A postulator of the canonization process of John Paul II – Fr. Sławomir Oder knows that very well. In the recently published book entitled ‘I stayed with you’ which is a register of his interviews with an Italian journalist Saverio Gaeta. The prelate priest points out to the fruits of pilgrimages of blessed John Paul’ II relics all over the world and their fantastic resonance among believers, not only the Catholics. ‘Today thousands of people who pay tribute to the relics of Wojtyła (…) do not feel any physical distance with John Paul II. This pope crossed the barrier of the human dimension of life, but his teaching is still alive, people want his presence’ – says Fr. Oder. And he adds that he had received many testimonies about spiritual transformations and testimonies of healings after a direct contact with relics of John Paul II.
Moreover, the presence of the pope is shown by many monuments (although not all of them are successful) and places connected with his ministry. For example, in Ecuador there are still altars at which John Paul II celebrated Holy Masses during his pilgrimage to this country in 1985. They stand as they used to, and are decorated with the inscription: ‘It is the holy place, because here Saint John Paul II celebrated the Holy Mass’.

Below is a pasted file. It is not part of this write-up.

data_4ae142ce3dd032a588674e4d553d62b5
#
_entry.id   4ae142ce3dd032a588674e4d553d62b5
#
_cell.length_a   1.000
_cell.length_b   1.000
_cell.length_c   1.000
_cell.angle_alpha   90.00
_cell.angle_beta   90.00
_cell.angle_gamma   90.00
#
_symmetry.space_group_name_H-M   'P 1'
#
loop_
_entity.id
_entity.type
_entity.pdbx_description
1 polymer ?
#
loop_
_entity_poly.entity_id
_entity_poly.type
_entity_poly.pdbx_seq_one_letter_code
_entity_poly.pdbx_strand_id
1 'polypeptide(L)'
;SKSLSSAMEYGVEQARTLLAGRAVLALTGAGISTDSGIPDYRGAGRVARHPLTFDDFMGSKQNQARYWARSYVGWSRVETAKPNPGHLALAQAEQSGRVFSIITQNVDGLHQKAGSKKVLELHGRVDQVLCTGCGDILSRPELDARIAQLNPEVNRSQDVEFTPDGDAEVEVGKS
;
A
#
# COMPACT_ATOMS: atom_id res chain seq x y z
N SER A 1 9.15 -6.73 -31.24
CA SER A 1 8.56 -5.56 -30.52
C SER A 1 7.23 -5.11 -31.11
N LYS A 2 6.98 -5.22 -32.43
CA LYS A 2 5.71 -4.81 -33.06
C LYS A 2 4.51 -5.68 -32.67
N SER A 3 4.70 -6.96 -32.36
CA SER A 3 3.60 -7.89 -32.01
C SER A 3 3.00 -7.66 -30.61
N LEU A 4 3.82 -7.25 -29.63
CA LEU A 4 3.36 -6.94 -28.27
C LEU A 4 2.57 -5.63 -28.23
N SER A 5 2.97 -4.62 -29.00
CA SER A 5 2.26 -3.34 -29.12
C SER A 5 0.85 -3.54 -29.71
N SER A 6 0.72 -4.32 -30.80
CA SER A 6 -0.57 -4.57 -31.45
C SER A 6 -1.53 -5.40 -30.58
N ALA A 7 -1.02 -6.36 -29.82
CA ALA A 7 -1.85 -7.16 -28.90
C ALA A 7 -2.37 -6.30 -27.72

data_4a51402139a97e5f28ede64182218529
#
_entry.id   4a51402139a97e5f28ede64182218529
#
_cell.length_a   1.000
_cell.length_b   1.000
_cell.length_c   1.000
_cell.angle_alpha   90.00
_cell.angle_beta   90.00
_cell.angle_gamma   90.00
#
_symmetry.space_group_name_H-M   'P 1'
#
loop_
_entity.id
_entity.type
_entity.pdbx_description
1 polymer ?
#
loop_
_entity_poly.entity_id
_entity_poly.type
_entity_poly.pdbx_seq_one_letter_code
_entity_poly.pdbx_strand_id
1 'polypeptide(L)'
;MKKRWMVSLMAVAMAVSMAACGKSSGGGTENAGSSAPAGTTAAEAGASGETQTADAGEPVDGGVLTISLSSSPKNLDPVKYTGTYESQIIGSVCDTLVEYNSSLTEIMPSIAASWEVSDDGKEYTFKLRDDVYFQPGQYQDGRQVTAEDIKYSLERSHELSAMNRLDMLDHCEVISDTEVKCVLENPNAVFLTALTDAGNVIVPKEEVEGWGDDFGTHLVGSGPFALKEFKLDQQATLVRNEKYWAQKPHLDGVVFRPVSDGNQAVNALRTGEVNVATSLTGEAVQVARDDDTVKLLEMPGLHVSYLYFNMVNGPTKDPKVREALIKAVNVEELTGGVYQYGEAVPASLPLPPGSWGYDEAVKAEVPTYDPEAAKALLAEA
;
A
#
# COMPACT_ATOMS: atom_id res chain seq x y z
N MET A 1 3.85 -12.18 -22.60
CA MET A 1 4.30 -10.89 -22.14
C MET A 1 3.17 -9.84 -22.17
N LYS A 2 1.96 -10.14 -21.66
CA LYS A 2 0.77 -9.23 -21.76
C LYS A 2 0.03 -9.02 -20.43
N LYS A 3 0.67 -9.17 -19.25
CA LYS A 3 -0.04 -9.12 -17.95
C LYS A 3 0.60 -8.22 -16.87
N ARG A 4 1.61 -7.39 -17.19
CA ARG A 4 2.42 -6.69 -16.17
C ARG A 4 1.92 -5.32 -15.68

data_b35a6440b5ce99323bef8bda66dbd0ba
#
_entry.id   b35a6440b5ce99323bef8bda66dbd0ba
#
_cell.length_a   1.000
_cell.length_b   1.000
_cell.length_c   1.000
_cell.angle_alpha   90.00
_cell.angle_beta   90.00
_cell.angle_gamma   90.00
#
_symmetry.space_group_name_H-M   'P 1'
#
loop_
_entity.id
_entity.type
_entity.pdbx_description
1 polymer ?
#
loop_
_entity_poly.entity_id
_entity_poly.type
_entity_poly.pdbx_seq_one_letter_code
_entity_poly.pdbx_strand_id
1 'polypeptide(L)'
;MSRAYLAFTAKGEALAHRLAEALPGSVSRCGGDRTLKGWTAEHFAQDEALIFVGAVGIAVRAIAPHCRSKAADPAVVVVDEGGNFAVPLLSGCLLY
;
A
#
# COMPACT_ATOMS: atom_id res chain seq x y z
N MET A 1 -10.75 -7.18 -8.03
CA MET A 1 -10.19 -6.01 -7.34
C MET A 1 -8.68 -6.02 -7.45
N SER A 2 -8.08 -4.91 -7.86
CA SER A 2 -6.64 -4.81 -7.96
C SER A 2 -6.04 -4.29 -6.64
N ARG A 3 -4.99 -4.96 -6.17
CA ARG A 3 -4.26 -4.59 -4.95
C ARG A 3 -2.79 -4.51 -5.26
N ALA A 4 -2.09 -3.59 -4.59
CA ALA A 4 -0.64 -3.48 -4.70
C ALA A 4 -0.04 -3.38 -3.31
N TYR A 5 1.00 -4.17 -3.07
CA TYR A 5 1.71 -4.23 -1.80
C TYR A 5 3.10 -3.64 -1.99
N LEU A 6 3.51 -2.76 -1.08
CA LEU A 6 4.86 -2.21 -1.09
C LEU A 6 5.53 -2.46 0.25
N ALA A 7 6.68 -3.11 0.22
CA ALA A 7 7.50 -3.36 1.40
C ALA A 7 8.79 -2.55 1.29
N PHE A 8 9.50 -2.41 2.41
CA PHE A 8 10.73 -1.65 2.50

Wojtyła not completely recognized
Certainly, it would be not good, if the presence of John Paul II was manifested only in his relics and souvenirs of him. The presence of his words and thoughts is necessary, therefore, publications devoted to the Pope are important. Who thinks that everything has already been written about John Paul II, is completely wrong. It is proven, for example, by an excellent book of prof. Stanisław Grygiel, entitled ‘On paths of the truth. Talking with John Paul II’, recently published by ‘Flos Carmeli’. The professor, a prominent guide in the papal teaching for over 30 years, somehow continues on talks with Karol Wojtyła, which he used to carry out with him on mountainous of forest paths. ‘Grygiel offers us a unique look into life, philosophy, theology and spirituality of one of the greatest personalities in our times and one of the greatest saints’ – as Carl A. Anderson, the Supreme Knight of Columbus’s Knights Order recommends the book.